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Digidesign Pro Tools

Even though many of us are Pro Tools veterans with years of experience, there are always a few new tricks to learn. Here are some of my favorites. MONITOR

Even though many of us are Pro Tools veterans with years of experience, there are always a few new tricks to learn. Here are some of my favorites.


Recording numerous tracks of background vocals requires a special managerial tracking setup that works equally well for both monitoring and recording a subsequent submix.

This setup begins by creating as many vocal tracks as you’ll need. I’ll pick 20, but you can also add more later at any time. Assign the outputs of all 20 tracks to buses 1 and 2 for stereo panning and create an Aux bus 1 and 2 submaster fader whose output is 888 1/2, the stereo monitor. This Aux submaster fader is where you can adjust the mix/track relationship of the entire background vocal stack and set up monitoring global effects including a stereo compressor and/or EQ. Once you’ve recorded all 20 tracks, completed your blends and automated any tricky moves, you’re ready to record (bounce) your vocal background production to two new tracks.

Create two new audio tracks whose inputs are buses 1 and 2 and — be careful here! — whose outputs are also buses 1 and 2. To avoid a feedback loop, immediately mute the tracks and place the tracks in Record Ready.

Now, with your background vocal mix previously dialed in and still feeding buses 1 and 2, record onto the two new tracks while in mute. None of the monitor effects or compression will be committed to the recording, because aux 1 and 2 submaster faders and effect returns feed only the monitor. You’ll maintain your exact blends without any additional setup or changes, and you can set a precise recording level by grouping all 20 BG vocals and raising them all up or down as required. When the recording is done, first take the audio tracks out of Ready and then unmute for playback and remember to mute all of the individual vocal tracks. You’ll get the same sound and mix as before the bounce with monitor effects and compression, because the new audio tracks now feed buses 1 and 2 and the monitor path.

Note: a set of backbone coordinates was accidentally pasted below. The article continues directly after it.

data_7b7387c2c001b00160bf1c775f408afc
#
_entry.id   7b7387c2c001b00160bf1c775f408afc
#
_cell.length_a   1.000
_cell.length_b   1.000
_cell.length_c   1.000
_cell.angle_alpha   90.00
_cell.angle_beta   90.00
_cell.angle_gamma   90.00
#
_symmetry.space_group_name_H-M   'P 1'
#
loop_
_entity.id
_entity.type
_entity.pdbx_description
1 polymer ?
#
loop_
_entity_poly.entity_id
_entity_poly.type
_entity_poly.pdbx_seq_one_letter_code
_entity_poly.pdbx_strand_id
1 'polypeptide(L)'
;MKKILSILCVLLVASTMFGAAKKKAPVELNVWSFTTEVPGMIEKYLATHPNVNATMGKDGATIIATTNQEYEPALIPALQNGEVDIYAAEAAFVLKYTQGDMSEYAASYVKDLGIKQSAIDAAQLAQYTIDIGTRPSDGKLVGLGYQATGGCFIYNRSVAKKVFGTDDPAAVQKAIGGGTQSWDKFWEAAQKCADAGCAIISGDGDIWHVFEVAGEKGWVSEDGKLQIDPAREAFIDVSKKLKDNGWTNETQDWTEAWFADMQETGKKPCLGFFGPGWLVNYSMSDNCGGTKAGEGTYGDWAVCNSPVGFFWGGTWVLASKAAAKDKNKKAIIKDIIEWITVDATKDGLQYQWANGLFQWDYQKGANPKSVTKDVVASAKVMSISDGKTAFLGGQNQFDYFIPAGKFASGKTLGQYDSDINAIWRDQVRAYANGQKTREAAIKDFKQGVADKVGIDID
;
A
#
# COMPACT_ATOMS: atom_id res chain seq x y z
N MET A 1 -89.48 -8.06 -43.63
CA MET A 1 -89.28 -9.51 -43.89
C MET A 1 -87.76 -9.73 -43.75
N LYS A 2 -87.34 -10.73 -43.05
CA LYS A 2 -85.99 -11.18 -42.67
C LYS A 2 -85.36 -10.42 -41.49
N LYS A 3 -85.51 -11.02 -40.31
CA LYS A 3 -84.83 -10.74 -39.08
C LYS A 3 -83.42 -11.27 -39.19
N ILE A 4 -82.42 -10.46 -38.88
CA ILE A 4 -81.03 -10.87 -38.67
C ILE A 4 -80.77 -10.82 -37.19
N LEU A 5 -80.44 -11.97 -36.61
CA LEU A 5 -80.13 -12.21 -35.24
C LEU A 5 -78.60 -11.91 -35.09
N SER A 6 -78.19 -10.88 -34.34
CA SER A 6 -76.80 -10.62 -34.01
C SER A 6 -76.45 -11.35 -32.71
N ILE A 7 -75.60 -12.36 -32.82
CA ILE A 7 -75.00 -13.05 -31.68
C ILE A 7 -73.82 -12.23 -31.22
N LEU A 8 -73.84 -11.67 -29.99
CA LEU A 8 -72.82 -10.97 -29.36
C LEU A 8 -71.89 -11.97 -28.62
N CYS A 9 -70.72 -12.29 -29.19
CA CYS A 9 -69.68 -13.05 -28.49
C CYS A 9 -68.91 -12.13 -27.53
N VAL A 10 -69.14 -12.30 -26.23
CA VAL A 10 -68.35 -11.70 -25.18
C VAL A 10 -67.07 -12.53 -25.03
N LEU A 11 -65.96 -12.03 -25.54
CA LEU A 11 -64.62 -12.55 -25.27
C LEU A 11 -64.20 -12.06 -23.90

When recording a live drum kit (or any ensemble, such as a string section) across many tracks, comparing subsequent takes to one another can be problematic. You can group the tracks together and Option-Select “Playlist All Tracks” in the group for each subsequent recording; however, Pro Tools will only allow a single stream of automation data per track, so if you have automated levels or mutes on one take, it will also be applied to any of the other playlisted recordings under that take.

It’s much easier to copy and paste the entire song with all tracks to certain locations later in the session. For example, if you wanted to record five takes of a 10-track drum kit overdub, then try this: After you’ve created the 10 new tracks, got your sounds and are ready to record the drummer, group the drum tracks and save the session. Copy and then paste the song five times starting at bar 100, then at bar 200, again at 300, at 400, and finally, at bar 500. Do not record on the original song; record on these copies. The even bar numbers make it easier to locate (by typing in the bar number) the same places in the song within each take. If you want to compare the fill the drummer played at bar 23, your choices are bar 123 (for bar 23 in take 1), 223 (for the same bar in take 2), 323, 423, bar 523, etc. This scheme assumes that you are using a tempo map and the Song Start is bar 1.

If you are not using bars and beats, switch to time where zero minutes and zero seconds (00:00:00) is the beginning of the original, and — assuming your song is about five minutes long — use six minutes and zero seconds for the start of the next copy; 12 minutes, zero seconds for the next copy, etc. Comping your final master drum recording is also a lot easier than playlist editing: Select the region and paste the desired chunks from each pass back into the blank tracks of your original take. You can take this a step further by playlisting your new drum comp tracks and making an alternate comp. This gives you the option/advantage of saving other good drum bits for substitution in the first comp.


Use the Import Track function to pull saved mixing templates into any new mix. This function not only lets you call up your own “virtual custom effects rack” with all routing and plug-ins ready to go, but also allows you to store preset rough mixes that are fairly close to how you’ll want them for your new mix.

Remember, you’re not importing any audio tracks, just aux faders, master faders and plug-ins. When music mixing, most engineers start out with a certain basic complement of effects assigned to a standardized set of send buses and return channels. You might start your mix session with two reverbs, two delays and a stereo chorus assigned to mono send buses 27, 28, 29, 30 and 31. Instead of re-creating all of the stereo aux inputs for effect returns and master faders and instantiating and tweaking plug-ins for every new mix, just import them all from your last fave mix.

One caveat: Be sure that no automation was previously written to the imported tracks — otherwise, you’ll have to re-automate, redraw it to flat lines or just turn it off. One suggestion: Make a copy sans automation and call it your mixing template — something you can add to as you go along.

Barry Rudolph is an L.A.-based recording engineer. Visit his Website